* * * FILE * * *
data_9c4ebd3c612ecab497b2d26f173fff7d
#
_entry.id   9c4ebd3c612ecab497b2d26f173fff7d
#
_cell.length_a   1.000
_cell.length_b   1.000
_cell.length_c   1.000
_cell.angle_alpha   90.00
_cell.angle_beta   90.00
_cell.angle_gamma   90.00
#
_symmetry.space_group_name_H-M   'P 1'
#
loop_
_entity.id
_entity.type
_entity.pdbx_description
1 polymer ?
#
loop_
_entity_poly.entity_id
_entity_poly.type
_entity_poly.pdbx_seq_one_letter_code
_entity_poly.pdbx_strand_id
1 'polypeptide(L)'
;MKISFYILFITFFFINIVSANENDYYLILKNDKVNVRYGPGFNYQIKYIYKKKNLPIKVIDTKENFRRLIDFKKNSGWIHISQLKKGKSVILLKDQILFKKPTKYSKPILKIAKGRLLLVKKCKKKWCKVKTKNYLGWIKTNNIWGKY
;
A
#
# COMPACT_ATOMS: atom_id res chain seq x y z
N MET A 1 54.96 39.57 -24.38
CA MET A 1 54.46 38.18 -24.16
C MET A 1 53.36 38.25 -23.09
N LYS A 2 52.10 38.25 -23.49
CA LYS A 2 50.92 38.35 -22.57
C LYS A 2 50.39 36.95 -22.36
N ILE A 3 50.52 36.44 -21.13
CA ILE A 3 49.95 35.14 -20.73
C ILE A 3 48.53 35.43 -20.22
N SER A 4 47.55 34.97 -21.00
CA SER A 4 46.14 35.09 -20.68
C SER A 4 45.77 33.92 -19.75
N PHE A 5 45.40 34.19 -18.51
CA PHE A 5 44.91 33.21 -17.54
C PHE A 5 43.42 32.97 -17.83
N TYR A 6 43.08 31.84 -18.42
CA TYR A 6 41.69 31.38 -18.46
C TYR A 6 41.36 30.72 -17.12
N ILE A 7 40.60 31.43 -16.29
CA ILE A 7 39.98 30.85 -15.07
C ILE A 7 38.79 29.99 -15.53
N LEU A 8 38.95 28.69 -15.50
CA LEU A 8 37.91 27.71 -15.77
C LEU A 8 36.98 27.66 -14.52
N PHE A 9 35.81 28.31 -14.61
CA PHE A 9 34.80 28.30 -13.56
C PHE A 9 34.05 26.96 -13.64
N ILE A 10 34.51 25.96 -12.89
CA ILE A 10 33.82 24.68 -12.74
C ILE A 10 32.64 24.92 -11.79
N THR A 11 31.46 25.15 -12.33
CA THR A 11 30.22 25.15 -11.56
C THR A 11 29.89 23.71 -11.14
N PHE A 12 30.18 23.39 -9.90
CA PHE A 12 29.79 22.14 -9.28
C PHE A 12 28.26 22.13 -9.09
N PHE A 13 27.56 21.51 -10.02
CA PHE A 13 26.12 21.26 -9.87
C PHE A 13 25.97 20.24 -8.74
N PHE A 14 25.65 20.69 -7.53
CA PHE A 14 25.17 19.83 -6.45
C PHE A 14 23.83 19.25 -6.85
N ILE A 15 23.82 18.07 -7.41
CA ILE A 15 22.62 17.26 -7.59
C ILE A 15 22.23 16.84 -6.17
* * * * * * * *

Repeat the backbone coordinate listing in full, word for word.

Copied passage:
data_9c4ebd3c612ecab497b2d26f173fff7d
#
_entry.id   9c4ebd3c612ecab497b2d26f173fff7d
#
_cell.length_a   1.000
_cell.length_b   1.000
_cell.length_c   1.000
_cell.angle_alpha   90.00
_cell.angle_beta   90.00
_cell.angle_gamma   90.00
#
_symmetry.space_group_name_H-M   'P 1'
#
loop_
_entity.id
_entity.type
_entity.pdbx_description
1 polymer ?
#
loop_
_entity_poly.entity_id
_entity_poly.type
_entity_poly.pdbx_seq_one_letter_code
_entity_poly.pdbx_strand_id
1 'polypeptide(L)'
;MKISFYILFITFFFINIVSANENDYYLILKNDKVNVRYGPGFNYQIKYIYKKKNLPIKVIDTKENFRRLIDFKKNSGWIHISQLKKGKSVILLKDQILFKKPTKYSKPILKIAKGRLLLVKKCKKKWCKVKTKNYLGWIKTNNIWGKY
;
A
#
# COMPACT_ATOMS: atom_id res chain seq x y z
N MET A 1 54.96 39.57 -24.38
CA MET A 1 54.46 38.18 -24.16
C MET A 1 53.36 38.25 -23.09
N LYS A 2 52.10 38.25 -23.49
CA LYS A 2 50.92 38.35 -22.57
C LYS A 2 50.39 36.95 -22.36
N ILE A 3 50.52 36.44 -21.13
CA ILE A 3 49.95 35.14 -20.73
C ILE A 3 48.53 35.43 -20.22
N SER A 4 47.55 34.97 -21.00
CA SER A 4 46.14 35.09 -20.68
C SER A 4 45.77 33.92 -19.75
N PHE A 5 45.40 34.19 -18.51
CA PHE A 5 44.91 33.21 -17.54
C PHE A 5 43.42 32.97 -17.83
N TYR A 6 43.08 31.84 -18.42
CA TYR A 6 41.69 31.38 -18.46
C TYR A 6 41.36 30.72 -17.12
N ILE A 7 40.60 31.43 -16.29
CA ILE A 7 39.98 30.85 -15.07
C ILE A 7 38.79 29.99 -15.53
N LEU A 8 38.95 28.69 -15.50
CA LEU A 8 37.91 27.71 -15.77
C LEU A 8 36.98 27.66 -14.52
N PHE A 9 35.81 28.31 -14.61
CA PHE A 9 34.80 28.30 -13.56
C PHE A 9 34.05 26.96 -13.64
N ILE A 10 34.51 25.96 -12.89
CA ILE A 10 33.82 24.68 -12.74
C ILE A 10 32.64 24.92 -11.79
N THR A 11 31.46 25.15 -12.33
CA THR A 11 30.22 25.15 -11.56
C THR A 11 29.89 23.71 -11.14
N PHE A 12 30.18 23.39 -9.90
CA PHE A 12 29.79 22.14 -9.28
C PHE A 12 28.26 22.13 -9.09
N PHE A 13 27.56 21.51 -10.02
CA PHE A 13 26.12 21.26 -9.87
C PHE A 13 25.97 20.24 -8.74
N PHE A 14 25.65 20.69 -7.53
CA PHE A 14 25.17 19.83 -6.45
C PHE A 14 23.83 19.25 -6.85
N ILE A 15 23.82 18.07 -7.41
CA ILE A 15 22.62 17.26 -7.59
C ILE A 15 22.23 16.84 -6.17